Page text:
Charlotte is doing well; still rolling like a crazy girl (I recently put away all her "playmats" since she never stays on them anyway) and is well on her way to sitting independently. In fact, just this morning she sat for about 10 seconds unassisted. My goal is to find that fine line between too much therapy and not enough. The therapy I do with her, I incorporate into play. Missy has told me more than once, that in her experience, therapy has to be fun for the child in order to be successful. A lot of times I don't even realize that we are doing "therapy" as it has become pretty natural.
I recently enlisted the help of my sister-in-law, Erin (she is a PT and FANTASTIC with children, we are lucky to have her!), to help me figure out some other ways to help Charlotte. There have been some interesting studies done on children with Down syndrome and the use of treadmills to help them learn to walk at an earlier age. The average age a child with Down syndrome walks is 24 months, and these studies have found that treadmill therapy can help them walk on average 6 months sooner. I could summarize what Erin wrote in my own words, but it is easier to cut and paste it:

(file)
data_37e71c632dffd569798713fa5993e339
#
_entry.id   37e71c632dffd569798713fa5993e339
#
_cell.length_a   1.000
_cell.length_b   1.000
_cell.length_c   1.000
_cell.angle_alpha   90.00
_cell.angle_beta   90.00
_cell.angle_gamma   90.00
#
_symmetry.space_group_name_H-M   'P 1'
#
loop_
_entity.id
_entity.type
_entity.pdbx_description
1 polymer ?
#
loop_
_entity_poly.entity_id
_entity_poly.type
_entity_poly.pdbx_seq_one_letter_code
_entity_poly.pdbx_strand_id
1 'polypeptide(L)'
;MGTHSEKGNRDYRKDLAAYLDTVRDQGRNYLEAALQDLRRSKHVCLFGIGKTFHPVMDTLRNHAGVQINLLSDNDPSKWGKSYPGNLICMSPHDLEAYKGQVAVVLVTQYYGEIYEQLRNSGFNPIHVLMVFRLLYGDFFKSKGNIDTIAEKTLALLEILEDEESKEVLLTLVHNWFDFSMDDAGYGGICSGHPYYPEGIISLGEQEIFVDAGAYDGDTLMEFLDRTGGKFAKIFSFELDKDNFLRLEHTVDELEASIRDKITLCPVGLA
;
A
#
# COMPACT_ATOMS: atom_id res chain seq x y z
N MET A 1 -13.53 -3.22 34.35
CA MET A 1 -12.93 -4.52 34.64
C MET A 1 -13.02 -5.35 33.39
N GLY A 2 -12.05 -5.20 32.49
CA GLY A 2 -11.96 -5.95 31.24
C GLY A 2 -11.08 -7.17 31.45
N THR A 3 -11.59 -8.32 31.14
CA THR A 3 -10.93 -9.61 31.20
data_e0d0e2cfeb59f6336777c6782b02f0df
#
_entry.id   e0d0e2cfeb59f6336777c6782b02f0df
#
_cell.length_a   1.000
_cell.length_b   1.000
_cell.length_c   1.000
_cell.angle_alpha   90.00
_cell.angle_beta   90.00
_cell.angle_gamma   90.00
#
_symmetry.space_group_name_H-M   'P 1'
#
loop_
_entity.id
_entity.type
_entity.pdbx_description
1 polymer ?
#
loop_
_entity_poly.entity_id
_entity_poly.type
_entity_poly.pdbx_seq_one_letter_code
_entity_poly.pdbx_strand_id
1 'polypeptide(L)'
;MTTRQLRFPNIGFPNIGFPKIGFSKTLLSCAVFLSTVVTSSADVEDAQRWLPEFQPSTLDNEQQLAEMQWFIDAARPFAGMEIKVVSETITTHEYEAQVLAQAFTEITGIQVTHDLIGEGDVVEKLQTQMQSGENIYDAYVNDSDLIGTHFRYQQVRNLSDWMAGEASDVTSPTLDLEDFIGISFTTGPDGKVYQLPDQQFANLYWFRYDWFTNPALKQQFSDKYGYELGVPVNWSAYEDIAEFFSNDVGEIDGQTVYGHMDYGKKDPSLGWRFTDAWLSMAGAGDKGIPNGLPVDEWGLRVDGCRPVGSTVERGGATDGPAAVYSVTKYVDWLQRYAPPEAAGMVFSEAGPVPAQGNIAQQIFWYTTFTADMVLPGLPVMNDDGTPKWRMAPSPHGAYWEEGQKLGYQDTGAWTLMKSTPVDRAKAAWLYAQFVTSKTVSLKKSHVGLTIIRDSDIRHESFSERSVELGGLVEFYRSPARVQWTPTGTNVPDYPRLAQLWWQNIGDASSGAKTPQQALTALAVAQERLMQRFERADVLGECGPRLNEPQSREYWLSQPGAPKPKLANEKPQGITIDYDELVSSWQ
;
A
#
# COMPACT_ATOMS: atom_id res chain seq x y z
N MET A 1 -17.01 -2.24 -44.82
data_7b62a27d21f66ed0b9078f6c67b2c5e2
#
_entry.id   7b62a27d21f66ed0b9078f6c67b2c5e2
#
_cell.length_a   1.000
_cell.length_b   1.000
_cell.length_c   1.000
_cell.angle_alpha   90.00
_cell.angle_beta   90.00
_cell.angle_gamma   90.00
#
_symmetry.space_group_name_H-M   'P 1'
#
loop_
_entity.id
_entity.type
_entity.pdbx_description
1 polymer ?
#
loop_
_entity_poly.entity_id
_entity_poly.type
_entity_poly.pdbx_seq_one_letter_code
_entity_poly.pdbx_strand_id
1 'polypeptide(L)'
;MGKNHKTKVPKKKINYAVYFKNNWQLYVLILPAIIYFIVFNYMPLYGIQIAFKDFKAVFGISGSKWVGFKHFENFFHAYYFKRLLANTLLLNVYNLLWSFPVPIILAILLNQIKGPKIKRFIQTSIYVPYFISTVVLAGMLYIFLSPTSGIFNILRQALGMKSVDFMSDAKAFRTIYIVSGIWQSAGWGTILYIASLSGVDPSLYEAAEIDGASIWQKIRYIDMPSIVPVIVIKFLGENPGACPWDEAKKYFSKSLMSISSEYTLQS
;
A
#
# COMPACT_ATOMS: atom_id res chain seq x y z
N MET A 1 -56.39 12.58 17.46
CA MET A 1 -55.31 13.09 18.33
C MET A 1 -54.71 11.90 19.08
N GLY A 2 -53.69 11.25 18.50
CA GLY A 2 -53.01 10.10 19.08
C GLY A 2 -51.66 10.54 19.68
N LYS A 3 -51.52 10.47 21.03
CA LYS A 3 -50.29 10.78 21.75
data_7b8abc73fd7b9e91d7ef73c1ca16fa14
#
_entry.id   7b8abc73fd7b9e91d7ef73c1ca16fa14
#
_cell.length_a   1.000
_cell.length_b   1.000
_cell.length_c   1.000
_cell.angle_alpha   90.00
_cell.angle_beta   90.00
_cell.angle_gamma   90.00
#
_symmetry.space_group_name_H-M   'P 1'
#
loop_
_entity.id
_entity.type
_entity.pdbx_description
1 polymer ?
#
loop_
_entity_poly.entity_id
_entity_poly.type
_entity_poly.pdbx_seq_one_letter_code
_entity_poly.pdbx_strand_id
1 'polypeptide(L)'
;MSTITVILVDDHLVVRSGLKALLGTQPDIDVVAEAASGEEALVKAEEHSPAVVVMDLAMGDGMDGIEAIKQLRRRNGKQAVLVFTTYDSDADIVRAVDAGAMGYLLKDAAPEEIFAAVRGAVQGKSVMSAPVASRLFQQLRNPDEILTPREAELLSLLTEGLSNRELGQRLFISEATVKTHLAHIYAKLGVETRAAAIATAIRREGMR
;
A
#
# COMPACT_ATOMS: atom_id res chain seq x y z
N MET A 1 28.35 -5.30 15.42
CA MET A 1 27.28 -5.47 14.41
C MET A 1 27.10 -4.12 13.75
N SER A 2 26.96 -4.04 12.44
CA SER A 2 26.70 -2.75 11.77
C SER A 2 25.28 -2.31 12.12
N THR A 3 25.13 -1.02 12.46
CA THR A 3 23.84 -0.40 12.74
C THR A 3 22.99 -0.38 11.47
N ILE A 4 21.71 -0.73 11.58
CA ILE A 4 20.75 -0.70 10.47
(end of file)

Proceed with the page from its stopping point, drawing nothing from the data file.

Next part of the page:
The treadmill activates what's called the "central pattern generator" which is the instinctive pattern that is built into our spinal cord to make our legs move in an alternating pattern to walk. The quicker children are able to independently explore their environments the better all around for cognitive, language, motor, etc function. That sure is a cute treadmill they were using, but any would do, as long as you can hold her comfortably where you aren't hurting your back to do so. I've done this before in a child with CP who wasn't walking at the age of 4, but now is.
Here is the video so you can see exactly what we are talking about:
So now, the goal is to figure out how we can incorporate treadmill training into our crazy lives and make if fun for Charlotte. I hope she likes the treadmill more than I do!